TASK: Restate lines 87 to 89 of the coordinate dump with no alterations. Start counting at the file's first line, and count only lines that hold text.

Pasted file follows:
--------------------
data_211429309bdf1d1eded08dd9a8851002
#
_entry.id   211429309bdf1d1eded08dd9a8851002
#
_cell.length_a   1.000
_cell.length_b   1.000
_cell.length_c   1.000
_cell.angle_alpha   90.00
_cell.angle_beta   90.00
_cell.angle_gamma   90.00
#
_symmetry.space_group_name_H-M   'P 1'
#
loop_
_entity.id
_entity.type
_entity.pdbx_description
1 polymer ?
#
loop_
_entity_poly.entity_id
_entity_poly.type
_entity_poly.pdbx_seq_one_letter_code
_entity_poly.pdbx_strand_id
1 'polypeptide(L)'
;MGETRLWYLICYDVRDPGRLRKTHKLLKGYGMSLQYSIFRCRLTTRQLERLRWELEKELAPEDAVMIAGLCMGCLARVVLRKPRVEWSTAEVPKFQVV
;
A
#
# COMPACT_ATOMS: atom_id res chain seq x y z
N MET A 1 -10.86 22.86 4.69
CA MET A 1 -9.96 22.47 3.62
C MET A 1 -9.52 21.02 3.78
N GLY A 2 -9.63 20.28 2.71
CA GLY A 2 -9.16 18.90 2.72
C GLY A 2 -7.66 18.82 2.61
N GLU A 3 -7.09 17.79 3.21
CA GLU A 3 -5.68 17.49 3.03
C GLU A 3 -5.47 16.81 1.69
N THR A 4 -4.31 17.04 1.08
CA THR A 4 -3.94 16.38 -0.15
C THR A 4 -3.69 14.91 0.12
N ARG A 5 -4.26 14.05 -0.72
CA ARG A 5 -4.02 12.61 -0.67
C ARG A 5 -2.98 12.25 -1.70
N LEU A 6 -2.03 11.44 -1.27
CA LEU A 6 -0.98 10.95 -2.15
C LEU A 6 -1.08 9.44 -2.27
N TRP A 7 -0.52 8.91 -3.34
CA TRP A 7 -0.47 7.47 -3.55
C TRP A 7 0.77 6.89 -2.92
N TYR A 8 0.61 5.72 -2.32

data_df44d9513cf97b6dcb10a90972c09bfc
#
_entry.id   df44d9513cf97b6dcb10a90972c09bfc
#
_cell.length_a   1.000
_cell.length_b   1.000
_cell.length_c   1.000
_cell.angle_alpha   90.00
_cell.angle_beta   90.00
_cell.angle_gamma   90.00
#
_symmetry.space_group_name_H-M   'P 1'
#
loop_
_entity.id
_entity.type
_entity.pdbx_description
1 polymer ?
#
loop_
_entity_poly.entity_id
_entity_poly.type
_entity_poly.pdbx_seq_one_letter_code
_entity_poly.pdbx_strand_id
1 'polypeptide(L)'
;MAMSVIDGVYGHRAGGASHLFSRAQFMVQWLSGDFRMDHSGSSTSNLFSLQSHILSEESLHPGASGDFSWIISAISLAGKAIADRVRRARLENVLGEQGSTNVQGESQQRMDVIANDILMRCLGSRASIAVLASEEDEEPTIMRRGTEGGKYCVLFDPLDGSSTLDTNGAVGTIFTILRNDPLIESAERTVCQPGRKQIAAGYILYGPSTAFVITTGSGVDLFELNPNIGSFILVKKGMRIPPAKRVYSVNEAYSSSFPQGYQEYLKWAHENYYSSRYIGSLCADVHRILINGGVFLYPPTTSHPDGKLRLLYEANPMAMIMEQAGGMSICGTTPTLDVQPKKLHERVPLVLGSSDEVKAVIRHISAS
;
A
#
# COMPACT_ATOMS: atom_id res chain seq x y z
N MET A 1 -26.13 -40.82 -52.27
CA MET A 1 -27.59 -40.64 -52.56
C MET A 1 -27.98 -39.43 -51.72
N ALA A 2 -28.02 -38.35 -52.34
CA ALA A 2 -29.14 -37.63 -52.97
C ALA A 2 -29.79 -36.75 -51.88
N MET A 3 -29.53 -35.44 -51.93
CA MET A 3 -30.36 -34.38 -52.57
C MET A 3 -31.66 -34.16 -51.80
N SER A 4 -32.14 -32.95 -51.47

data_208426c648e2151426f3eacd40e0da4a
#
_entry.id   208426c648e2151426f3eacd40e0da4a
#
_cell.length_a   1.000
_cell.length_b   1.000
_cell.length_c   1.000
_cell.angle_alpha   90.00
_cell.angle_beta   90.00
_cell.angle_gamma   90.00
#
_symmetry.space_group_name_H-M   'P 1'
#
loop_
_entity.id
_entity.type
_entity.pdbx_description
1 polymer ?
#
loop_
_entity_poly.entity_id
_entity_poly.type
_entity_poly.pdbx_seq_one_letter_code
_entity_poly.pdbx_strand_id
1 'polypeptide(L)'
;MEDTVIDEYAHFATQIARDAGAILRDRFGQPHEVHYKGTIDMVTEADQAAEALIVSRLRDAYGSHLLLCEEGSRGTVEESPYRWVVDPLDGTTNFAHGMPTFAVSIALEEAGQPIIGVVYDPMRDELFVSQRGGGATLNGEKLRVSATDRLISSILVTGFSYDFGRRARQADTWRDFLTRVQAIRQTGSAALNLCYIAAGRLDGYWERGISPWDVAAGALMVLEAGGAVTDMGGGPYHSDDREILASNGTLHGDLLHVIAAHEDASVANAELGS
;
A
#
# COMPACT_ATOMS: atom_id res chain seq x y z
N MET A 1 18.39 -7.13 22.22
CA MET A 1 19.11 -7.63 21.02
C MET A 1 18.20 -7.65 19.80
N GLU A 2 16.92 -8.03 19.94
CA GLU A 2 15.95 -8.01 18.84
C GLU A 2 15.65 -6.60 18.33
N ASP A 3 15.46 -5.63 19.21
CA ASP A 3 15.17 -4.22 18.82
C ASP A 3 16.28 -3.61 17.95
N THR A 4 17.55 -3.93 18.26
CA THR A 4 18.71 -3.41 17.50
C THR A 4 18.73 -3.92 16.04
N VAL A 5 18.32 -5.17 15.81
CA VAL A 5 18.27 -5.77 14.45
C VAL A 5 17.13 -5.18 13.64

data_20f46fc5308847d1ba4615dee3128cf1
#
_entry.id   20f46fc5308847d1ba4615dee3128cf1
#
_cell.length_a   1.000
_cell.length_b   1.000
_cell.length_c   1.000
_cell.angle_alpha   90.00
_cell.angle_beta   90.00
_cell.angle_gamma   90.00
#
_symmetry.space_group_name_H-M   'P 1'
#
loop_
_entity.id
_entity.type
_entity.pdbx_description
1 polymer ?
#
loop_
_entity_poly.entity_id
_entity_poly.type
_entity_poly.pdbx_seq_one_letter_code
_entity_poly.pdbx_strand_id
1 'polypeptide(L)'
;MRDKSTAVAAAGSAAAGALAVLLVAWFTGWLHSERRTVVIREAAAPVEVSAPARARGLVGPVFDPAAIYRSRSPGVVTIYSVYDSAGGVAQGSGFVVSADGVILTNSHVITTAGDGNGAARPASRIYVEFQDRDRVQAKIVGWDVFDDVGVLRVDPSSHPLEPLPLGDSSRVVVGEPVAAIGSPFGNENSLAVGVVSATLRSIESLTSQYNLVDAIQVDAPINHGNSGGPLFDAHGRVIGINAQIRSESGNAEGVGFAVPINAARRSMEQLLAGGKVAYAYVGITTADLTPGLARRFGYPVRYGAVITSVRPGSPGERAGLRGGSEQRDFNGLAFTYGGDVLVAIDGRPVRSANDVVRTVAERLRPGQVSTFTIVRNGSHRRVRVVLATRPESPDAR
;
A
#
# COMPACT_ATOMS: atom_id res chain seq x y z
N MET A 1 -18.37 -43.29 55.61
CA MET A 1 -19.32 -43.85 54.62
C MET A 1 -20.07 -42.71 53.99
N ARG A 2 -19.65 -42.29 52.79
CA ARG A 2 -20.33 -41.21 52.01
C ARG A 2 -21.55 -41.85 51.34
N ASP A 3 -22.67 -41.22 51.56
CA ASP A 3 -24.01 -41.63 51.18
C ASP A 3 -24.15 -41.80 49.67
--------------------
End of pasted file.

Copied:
CA ALA A 2 -29.14 -37.63 -52.97
C ALA A 2 -29.79 -36.75 -51.88
N MET A 3 -29.53 -35.44 -51.93